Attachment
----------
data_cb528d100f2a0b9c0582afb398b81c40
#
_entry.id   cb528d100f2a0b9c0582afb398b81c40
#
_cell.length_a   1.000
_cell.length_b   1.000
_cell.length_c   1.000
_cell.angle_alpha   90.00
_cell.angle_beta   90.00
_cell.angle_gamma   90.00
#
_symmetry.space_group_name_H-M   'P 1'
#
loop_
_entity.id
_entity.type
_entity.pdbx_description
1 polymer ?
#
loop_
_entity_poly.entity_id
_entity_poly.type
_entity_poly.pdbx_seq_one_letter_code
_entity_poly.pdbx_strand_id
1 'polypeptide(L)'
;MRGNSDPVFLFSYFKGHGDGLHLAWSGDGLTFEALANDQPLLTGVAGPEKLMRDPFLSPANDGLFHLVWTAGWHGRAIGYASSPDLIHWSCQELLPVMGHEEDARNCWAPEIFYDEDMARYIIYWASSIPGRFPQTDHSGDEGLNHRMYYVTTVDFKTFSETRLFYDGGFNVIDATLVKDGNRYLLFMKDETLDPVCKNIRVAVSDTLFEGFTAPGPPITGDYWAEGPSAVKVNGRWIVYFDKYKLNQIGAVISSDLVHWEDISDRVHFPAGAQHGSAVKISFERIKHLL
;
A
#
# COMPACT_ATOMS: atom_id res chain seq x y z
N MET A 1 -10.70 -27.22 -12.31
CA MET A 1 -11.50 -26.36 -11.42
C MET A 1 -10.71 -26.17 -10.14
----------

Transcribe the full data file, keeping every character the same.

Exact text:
data_cb528d100f2a0b9c0582afb398b81c40
#
_entry.id   cb528d100f2a0b9c0582afb398b81c40
#
_cell.length_a   1.000
_cell.length_b   1.000
_cell.length_c   1.000
_cell.angle_alpha   90.00
_cell.angle_beta   90.00
_cell.angle_gamma   90.00
#
_symmetry.space_group_name_H-M   'P 1'
#
loop_
_entity.id
_entity.type
_entity.pdbx_description
1 polymer ?
#
loop_
_entity_poly.entity_id
_entity_poly.type
_entity_poly.pdbx_seq_one_letter_code
_entity_poly.pdbx_strand_id
1 'polypeptide(L)'
;MRGNSDPVFLFSYFKGHGDGLHLAWSGDGLTFEALANDQPLLTGVAGPEKLMRDPFLSPANDGLFHLVWTAGWHGRAIGYASSPDLIHWSCQELLPVMGHEEDARNCWAPEIFYDEDMARYIIYWASSIPGRFPQTDHSGDEGLNHRMYYVTTVDFKTFSETRLFYDGGFNVIDATLVKDGNRYLLFMKDETLDPVCKNIRVAVSDTLFEGFTAPGPPITGDYWAEGPSAVKVNGRWIVYFDKYKLNQIGAVISSDLVHWEDISDRVHFPAGAQHGSAVKISFERIKHLL
;
A
#
# COMPACT_ATOMS: atom_id res chain seq x y z
N MET A 1 -10.70 -27.22 -12.31
CA MET A 1 -11.50 -26.36 -11.42
C MET A 1 -10.71 -26.17 -10.14